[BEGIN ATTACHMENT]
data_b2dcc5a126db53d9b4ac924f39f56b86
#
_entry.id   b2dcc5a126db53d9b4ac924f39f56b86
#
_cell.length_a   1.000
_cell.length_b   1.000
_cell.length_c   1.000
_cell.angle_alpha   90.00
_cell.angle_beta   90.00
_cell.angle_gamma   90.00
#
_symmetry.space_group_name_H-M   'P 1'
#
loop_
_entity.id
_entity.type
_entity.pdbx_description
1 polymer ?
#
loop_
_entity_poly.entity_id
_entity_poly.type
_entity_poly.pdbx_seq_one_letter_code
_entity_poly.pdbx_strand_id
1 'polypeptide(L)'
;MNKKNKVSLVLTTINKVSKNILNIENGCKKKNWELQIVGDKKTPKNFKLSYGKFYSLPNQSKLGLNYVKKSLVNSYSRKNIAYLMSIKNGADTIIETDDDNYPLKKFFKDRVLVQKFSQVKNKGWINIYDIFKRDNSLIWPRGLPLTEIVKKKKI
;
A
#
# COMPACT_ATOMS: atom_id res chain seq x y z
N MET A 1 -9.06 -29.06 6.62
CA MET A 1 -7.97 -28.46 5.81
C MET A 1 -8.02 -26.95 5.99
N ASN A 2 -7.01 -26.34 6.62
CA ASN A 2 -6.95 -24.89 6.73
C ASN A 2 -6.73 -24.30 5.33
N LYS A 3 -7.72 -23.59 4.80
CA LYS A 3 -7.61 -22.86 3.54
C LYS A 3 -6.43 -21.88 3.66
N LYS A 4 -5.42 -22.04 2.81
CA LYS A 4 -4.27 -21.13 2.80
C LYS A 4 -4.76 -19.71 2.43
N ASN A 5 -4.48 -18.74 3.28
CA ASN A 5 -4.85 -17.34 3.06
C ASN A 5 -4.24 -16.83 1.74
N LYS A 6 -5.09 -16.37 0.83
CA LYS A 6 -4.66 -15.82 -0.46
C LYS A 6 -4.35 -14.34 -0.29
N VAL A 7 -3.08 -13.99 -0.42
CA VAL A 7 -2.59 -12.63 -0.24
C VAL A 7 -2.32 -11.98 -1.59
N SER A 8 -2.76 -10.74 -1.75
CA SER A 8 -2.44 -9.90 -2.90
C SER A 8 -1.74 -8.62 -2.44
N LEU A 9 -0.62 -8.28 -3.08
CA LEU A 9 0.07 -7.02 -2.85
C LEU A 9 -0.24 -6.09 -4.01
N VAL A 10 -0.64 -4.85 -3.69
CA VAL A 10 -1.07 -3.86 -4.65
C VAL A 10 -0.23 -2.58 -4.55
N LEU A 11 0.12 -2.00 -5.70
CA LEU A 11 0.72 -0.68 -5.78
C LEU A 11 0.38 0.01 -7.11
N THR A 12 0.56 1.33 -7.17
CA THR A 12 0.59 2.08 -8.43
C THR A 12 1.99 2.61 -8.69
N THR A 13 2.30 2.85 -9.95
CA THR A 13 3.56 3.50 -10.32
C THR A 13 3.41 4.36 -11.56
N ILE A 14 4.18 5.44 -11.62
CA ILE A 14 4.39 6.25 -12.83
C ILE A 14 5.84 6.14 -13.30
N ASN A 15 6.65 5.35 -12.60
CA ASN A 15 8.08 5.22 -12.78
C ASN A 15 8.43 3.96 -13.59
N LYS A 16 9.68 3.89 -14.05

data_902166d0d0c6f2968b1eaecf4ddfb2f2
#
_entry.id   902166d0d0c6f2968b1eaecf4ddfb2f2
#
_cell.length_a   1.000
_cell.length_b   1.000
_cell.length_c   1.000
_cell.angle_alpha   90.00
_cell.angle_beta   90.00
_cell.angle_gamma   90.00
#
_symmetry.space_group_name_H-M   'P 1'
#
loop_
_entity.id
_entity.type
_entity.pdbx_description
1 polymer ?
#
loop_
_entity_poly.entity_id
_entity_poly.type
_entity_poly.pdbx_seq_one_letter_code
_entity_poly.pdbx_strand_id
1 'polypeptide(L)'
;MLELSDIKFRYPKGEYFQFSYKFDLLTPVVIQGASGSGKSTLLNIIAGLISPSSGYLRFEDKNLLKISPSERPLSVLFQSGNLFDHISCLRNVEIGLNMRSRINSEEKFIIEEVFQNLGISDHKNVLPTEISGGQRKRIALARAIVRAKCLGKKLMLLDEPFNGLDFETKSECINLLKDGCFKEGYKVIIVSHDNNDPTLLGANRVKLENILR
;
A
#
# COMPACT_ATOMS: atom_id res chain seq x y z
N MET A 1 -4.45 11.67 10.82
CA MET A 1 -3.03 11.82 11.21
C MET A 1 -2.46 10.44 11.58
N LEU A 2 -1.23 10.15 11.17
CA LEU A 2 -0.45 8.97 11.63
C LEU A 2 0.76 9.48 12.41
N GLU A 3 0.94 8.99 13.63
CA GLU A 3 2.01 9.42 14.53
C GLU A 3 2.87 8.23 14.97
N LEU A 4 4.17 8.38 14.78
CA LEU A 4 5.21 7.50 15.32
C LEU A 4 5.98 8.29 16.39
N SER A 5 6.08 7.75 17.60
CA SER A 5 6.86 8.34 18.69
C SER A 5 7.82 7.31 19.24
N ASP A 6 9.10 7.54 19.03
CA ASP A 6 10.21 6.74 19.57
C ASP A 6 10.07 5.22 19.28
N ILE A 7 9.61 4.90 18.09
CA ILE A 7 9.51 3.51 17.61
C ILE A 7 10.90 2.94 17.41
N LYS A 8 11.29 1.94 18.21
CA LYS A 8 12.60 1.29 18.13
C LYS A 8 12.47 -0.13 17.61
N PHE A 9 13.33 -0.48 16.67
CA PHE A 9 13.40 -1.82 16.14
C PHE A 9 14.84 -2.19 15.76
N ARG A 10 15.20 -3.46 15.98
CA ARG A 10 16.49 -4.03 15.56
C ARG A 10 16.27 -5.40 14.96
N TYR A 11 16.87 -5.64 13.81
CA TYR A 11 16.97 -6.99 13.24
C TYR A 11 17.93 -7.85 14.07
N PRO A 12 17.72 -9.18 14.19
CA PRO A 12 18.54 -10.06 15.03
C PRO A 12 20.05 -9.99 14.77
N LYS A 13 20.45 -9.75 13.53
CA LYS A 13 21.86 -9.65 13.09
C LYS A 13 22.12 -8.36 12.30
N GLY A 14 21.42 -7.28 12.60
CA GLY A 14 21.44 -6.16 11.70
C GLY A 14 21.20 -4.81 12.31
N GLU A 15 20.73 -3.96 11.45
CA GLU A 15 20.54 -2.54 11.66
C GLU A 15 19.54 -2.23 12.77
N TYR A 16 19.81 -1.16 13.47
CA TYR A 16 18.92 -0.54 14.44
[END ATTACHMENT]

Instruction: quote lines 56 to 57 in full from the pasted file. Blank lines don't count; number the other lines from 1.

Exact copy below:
CA LEU A 9 0.07 -7.02 -2.85
C LEU A 9 -0.24 -6.09 -4.01